Living with Leopards
In the villages nestling along the Shivaliks, the old men do not die. They just fade away as they are banished to guard the fields at night from nilgai, wild boars, sambars and porcupines. The young men must be home with their wives so as to sow their wild oats! Bhaag Chand ‘Bhaage’ is 72 years old and his one-acre plot on the jungle fringe is his home, hearth and family for most part of 24 hours. What is truly remarkable about Bhaage is his ‘live and let live’ relationship with the leopards that reside in the jungles encircling his native village of Choti-Badi Nagal, about 15km from Chandigarh.
In the last one year, leopards have gone past Chand’s ‘jhungi’ (thatched machan-cum-resting place) five times.
The Nagal leopards have been indulging in serial lifting of livestock like dogs, goats and cows since 2013 but have never attacked a villager. There is a perennial water hole next to Chand’s jhungi and thickly-forested ravines and nallahs lead down to it. The leopard holes up by day in the impenetrable ravines and tracks down to water and fields frequented by animals at night.
“The ‘bagheera’ (leopard) comes down the ravines, takes a drink and then ambles down the dry rivulet in front of my jhungi after about 2-3am. The bagheera utters a low snarl while passing by my jhungi and then stops at the peepal tree in front of my land to rake, sharpen his/her claws and mark territory. I rattle my empty tins and shout loudly when the leopard is near but the animal has never attacked me. We understand each other well,” Chand said.
Dr Vidya Athreya, a noted human-leopard conflict mitigation expert, says media stories are sodden with leopard attacks and people wanting leopards to be captured and translocated. But tolerance for big cats was evidenced in indigenous folk/tribal cultures, such as the 900-year-old worship of the big cat deity, ‘Waghoba’, in Maharashtra and Central India. “Colonial rule in India negatively influenced attitudes of tolerance. The British could not think of living with big cats, so they either shot them or kept them away from human habitation. But leopards and humans can peacefully share space and if villagers learn to guard livestock better, it will remove all scope for conflict,” Athreya said.
Foxing the big fish
At first sight, he looked like a weed-removal worker at the Sukhna lake. But his movements were deft in the cold waters as he moved backwards and in curious loops. On closer scrutiny, he revealed a blue net that he was dragging in the wake of his movements. He would draw the net out periodically, throw the weeds back into the water and retain the struggling, thrashing fish! I realised he was indulging in the illegal act of catching fish with nets and violating permit rules that forbid snaring fish below 20 cm in length. This is because smaller fish (minnows) and prawns are the food of birds and bigger carnivorous fish.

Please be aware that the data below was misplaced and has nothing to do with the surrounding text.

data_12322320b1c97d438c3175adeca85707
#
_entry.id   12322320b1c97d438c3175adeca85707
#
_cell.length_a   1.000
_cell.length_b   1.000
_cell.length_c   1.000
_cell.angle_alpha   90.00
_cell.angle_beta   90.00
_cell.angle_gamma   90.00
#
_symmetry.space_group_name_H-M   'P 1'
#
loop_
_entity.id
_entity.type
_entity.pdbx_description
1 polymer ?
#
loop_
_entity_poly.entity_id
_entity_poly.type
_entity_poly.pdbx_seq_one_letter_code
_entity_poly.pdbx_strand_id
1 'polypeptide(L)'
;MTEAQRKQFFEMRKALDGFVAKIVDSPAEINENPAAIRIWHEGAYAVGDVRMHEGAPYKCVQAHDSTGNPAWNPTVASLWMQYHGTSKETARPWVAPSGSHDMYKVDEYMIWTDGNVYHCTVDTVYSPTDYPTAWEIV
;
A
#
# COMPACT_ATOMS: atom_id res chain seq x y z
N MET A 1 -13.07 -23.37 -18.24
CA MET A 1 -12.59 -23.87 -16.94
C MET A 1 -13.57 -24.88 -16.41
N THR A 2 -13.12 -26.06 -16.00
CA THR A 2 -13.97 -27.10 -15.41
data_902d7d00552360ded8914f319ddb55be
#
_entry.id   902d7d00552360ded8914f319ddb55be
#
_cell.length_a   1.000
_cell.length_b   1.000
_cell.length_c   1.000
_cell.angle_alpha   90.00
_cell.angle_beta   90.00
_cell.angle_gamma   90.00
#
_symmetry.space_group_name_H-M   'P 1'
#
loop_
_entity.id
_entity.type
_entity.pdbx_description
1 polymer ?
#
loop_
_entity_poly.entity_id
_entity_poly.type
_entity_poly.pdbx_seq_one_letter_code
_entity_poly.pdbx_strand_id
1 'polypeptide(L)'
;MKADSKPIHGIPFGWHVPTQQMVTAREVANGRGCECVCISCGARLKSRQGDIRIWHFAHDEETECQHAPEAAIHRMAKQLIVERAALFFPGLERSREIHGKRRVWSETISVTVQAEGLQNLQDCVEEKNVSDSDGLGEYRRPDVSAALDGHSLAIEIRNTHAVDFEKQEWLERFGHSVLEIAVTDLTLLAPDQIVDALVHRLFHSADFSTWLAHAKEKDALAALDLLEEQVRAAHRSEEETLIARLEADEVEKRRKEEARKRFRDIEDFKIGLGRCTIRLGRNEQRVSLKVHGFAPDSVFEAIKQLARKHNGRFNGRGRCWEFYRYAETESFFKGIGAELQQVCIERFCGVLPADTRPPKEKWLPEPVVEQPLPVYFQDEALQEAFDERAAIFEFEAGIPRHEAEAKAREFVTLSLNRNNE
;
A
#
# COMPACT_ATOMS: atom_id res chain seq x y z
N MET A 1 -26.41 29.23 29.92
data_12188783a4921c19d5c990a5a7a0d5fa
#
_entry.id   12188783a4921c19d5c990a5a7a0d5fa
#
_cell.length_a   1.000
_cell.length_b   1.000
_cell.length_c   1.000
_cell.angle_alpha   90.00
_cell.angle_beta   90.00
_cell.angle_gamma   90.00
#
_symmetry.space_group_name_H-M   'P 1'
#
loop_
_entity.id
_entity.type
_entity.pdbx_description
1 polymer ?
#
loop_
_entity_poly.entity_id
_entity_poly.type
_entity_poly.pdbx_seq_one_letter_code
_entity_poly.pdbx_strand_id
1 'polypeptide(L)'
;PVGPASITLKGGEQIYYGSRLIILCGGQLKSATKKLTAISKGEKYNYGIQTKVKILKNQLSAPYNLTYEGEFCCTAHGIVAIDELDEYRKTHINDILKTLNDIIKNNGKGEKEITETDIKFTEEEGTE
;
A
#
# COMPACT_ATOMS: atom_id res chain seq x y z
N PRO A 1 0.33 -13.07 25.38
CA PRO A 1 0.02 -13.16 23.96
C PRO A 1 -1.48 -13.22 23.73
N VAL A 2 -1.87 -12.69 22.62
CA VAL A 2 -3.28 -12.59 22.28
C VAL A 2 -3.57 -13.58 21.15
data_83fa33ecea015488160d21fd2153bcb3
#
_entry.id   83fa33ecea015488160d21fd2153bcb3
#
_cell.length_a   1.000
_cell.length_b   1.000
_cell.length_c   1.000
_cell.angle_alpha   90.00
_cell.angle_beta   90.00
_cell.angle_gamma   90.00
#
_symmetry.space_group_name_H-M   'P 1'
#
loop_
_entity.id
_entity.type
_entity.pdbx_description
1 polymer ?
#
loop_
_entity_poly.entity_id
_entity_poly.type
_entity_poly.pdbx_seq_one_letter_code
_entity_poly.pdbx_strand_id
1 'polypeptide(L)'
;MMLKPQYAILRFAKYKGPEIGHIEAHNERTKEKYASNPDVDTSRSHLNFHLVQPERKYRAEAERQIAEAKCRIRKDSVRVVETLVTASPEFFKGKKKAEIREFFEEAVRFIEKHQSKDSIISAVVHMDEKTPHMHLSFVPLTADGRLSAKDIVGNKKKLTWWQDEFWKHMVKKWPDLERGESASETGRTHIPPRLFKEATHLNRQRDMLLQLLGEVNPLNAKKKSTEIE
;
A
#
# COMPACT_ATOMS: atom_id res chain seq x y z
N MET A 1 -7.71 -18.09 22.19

I alerted the UT fisheries and animal husbandry department joint director, Dr Kanwarjit Singh, who immediately dispatched a team to nab the poacher, later identified as Rambilas from Kaimbwala village. He had taken a 10-day permit, valid from November 17, for recreational angling from the department that allows only use of a fishing rod and hook. But Rambilas was using the permit as a cover for illegal netting. On closer examination of his net, it revealed fresh water prawns known as ‘jhinga’ and minnows.
A cunning and veteran fisherman, Rambilas’ ultimate quarry was the fresh water eel or ‘baam’ that resembles a snake. He was netting jhingas so that he could bait his rod with them and hook the fleshy and exotic-tasting eels that slide into the cavernous, submerged rocks, fortifying the lake’s embankment. Rambilas understood fish well – he knew the net’s looping movements will sieve in jhinga, and that eels just can’t resist a jhinga dangling on a baited hook.
The killing fields
Avian flu has been ruled out in the deaths of three peacocks at village Daun Ramgarh near SAS Nagar on November 15. The post-mortem carried out at the regional disease diagnostic laboratory (RDDL), Jalandhar, on the peacocks discovered lesions suggestive of pesticide poisoning. “We have sent the visceral content of the peacocks to the Punjab Agriculture University, Ludhiana, for determining the precise source of poisoning. Cases of confirmed avian flu from the region have originated from wetland birds such as domesticated ducks and not land-based birds such as peacocks,” Dr Vinay Mohan, chief, RDDL said.
Peacocks also die from such afflictions as Ranikhet disease, which also hits poultry. Former Punjab chief wildlife warden Gurmit Singh avers that ‘deliberate poisoning’ by farmers of agrarian birds such as peacocks is a significant cause of mortality. “Farmers dislike peacocks as they dig up freshly-sown seeds or snip at young wheat and vegetables. Around wetlands such as Harike, poachers scatter wheat seeds laced with pesticides and kill migratory birds such as bar-headed/greylag geese for food. Farmers also kill geese because these birds feed on their young wheat crop,” Singh said.
Apart from deliberate poisoning, birds such as partridges and raptors have been hit by contamination of water caused by pesticides and by secondary poisoning, which means the ingestion of live or dead prey harbouring residues of pesticides. “Birds also die when they eat sown seeds which are laced with insecticides to protect against ‘seonk’ (termites),” Dr Mohan added.